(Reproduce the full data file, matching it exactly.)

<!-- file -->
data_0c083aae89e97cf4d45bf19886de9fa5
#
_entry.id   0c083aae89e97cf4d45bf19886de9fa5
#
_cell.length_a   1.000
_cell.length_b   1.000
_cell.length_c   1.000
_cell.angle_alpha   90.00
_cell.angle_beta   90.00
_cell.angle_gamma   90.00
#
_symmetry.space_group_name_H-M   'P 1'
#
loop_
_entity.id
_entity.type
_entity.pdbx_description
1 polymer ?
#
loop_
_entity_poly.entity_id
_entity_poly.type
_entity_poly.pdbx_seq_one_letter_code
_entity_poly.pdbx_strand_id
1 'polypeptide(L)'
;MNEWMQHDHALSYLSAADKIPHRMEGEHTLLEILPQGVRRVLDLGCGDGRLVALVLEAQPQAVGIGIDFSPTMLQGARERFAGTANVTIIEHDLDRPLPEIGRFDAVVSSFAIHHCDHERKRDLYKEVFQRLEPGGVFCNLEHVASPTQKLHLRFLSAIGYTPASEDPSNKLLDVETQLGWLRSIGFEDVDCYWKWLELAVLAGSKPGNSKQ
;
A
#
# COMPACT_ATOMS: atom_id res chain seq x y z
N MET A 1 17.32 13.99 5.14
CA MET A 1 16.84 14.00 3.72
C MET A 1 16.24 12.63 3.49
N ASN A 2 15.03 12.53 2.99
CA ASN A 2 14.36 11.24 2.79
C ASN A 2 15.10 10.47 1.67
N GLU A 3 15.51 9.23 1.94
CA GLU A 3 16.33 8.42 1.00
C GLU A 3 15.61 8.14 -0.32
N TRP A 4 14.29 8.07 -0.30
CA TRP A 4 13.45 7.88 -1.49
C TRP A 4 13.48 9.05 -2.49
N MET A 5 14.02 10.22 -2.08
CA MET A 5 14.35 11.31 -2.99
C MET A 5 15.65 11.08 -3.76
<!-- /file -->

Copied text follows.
data_0c083aae89e97cf4d45bf19886de9fa5
#
_entry.id   0c083aae89e97cf4d45bf19886de9fa5
#
_cell.length_a   1.000
_cell.length_b   1.000
_cell.length_c   1.000
_cell.angle_alpha   90.00
_cell.angle_beta   90.00
_cell.angle_gamma   90.00
#
_symmetry.space_group_name_H-M   'P 1'
#
loop_
_entity.id
_entity.type
_entity.pdbx_description
1 polymer ?
#
loop_
_entity_poly.entity_id
_entity_poly.type
_entity_poly.pdbx_seq_one_letter_code
_entity_poly.pdbx_strand_id
1 'polypeptide(L)'
;MNEWMQHDHALSYLSAADKIPHRMEGEHTLLEILPQGVRRVLDLGCGDGRLVALVLEAQPQAVGIGIDFSPTMLQGARERFAGTANVTIIEHDLDRPLPEIGRFDAVVSSFAIHHCDHERKRDLYKEVFQRLEPGGVFCNLEHVASPTQKLHLRFLSAIGYTPASEDPSNKLLDVETQLGWLRSIGFEDVDCYWKWLELAVLAGSKPGNSKQ
;
A
#
# COMPACT_ATOMS: atom_id res chain seq x y z
N MET A 1 17.32 13.99 5.14
CA MET A 1 16.84 14.00 3.72
C MET A 1 16.24 12.63 3.49
N ASN A 2 15.03 12.53 2.99
CA ASN A 2 14.36 11.24 2.79
C ASN A 2 15.10 10.47 1.67
N GLU A 3 15.51 9.23 1.94
CA GLU A 3 16.33 8.42 1.00
C GLU A 3 15.61 8.14 -0.32
N TRP A 4 14.29 8.07 -0.30
CA TRP A 4 13.45 7.88 -1.49
C TRP A 4 13.48 9.05 -2.49
N MET A 5 14.02 10.22 -2.08
CA MET A 5 14.35 11.31 -2.99
C MET A 5 15.65 11.08 -3.76